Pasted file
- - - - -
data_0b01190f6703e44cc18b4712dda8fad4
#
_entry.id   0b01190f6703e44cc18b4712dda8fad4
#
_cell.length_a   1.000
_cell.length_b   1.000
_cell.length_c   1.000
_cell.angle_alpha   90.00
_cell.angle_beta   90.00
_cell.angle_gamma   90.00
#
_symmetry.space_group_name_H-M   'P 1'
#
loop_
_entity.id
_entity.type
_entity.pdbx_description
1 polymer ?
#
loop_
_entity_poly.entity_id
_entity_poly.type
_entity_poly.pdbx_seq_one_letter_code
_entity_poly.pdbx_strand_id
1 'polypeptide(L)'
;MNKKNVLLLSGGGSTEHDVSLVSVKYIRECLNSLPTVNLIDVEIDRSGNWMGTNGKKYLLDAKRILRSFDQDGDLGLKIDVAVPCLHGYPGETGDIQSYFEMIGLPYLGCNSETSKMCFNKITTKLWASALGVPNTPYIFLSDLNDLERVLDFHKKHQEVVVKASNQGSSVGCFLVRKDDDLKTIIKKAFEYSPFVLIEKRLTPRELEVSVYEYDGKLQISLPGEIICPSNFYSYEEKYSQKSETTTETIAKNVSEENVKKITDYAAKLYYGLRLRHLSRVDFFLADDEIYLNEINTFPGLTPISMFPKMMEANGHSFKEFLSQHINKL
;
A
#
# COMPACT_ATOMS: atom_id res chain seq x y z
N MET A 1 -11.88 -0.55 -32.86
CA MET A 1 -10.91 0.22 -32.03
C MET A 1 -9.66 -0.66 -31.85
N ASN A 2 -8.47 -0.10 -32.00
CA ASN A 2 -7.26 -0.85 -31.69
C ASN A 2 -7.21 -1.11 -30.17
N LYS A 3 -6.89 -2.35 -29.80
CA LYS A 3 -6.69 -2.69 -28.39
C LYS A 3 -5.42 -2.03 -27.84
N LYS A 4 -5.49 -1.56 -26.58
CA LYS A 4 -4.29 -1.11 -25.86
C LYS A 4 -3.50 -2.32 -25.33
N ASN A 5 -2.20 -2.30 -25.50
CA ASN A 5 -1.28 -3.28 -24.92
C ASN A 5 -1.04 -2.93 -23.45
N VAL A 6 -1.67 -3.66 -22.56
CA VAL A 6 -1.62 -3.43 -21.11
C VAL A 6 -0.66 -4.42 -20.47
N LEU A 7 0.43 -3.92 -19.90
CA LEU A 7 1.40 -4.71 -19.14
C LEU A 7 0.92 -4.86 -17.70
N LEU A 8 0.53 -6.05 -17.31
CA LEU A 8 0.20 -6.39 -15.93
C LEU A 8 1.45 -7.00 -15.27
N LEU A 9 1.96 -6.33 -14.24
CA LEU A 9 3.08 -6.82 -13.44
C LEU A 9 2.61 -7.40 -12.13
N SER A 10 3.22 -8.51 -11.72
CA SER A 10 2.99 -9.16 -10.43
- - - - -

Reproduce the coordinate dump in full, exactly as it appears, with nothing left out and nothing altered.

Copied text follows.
data_0b01190f6703e44cc18b4712dda8fad4
#
_entry.id   0b01190f6703e44cc18b4712dda8fad4
#
_cell.length_a   1.000
_cell.length_b   1.000
_cell.length_c   1.000
_cell.angle_alpha   90.00
_cell.angle_beta   90.00
_cell.angle_gamma   90.00
#
_symmetry.space_group_name_H-M   'P 1'
#
loop_
_entity.id
_entity.type
_entity.pdbx_description
1 polymer ?
#
loop_
_entity_poly.entity_id
_entity_poly.type
_entity_poly.pdbx_seq_one_letter_code
_entity_poly.pdbx_strand_id
1 'polypeptide(L)'
;MNKKNVLLLSGGGSTEHDVSLVSVKYIRECLNSLPTVNLIDVEIDRSGNWMGTNGKKYLLDAKRILRSFDQDGDLGLKIDVAVPCLHGYPGETGDIQSYFEMIGLPYLGCNSETSKMCFNKITTKLWASALGVPNTPYIFLSDLNDLERVLDFHKKHQEVVVKASNQGSSVGCFLVRKDDDLKTIIKKAFEYSPFVLIEKRLTPRELEVSVYEYDGKLQISLPGEIICPSNFYSYEEKYSQKSETTTETIAKNVSEENVKKITDYAAKLYYGLRLRHLSRVDFFLADDEIYLNEINTFPGLTPISMFPKMMEANGHSFKEFLSQHINKL
;
A
#
# COMPACT_ATOMS: atom_id res chain seq x y z
N MET A 1 -11.88 -0.55 -32.86
CA MET A 1 -10.91 0.22 -32.03
C MET A 1 -9.66 -0.66 -31.85
N ASN A 2 -8.47 -0.10 -32.00
CA ASN A 2 -7.26 -0.85 -31.69
C ASN A 2 -7.21 -1.11 -30.17
N LYS A 3 -6.89 -2.35 -29.80
CA LYS A 3 -6.69 -2.69 -28.39
C LYS A 3 -5.42 -2.03 -27.84
N LYS A 4 -5.49 -1.56 -26.58
CA LYS A 4 -4.29 -1.11 -25.86
C LYS A 4 -3.50 -2.32 -25.33
N ASN A 5 -2.20 -2.30 -25.50
CA ASN A 5 -1.28 -3.28 -24.92
C ASN A 5 -1.04 -2.93 -23.45
N VAL A 6 -1.67 -3.66 -22.56
CA VAL A 6 -1.62 -3.43 -21.11
C VAL A 6 -0.66 -4.42 -20.47
N LEU A 7 0.43 -3.92 -19.90
CA LEU A 7 1.40 -4.71 -19.14
C LEU A 7 0.92 -4.86 -17.70
N LEU A 8 0.53 -6.05 -17.31
CA LEU A 8 0.20 -6.39 -15.93
C LEU A 8 1.45 -7.00 -15.27
N LEU A 9 1.96 -6.33 -14.24
CA LEU A 9 3.08 -6.82 -13.44
C LEU A 9 2.61 -7.40 -12.13
N SER A 10 3.22 -8.51 -11.72
CA SER A 10 2.99 -9.16 -10.43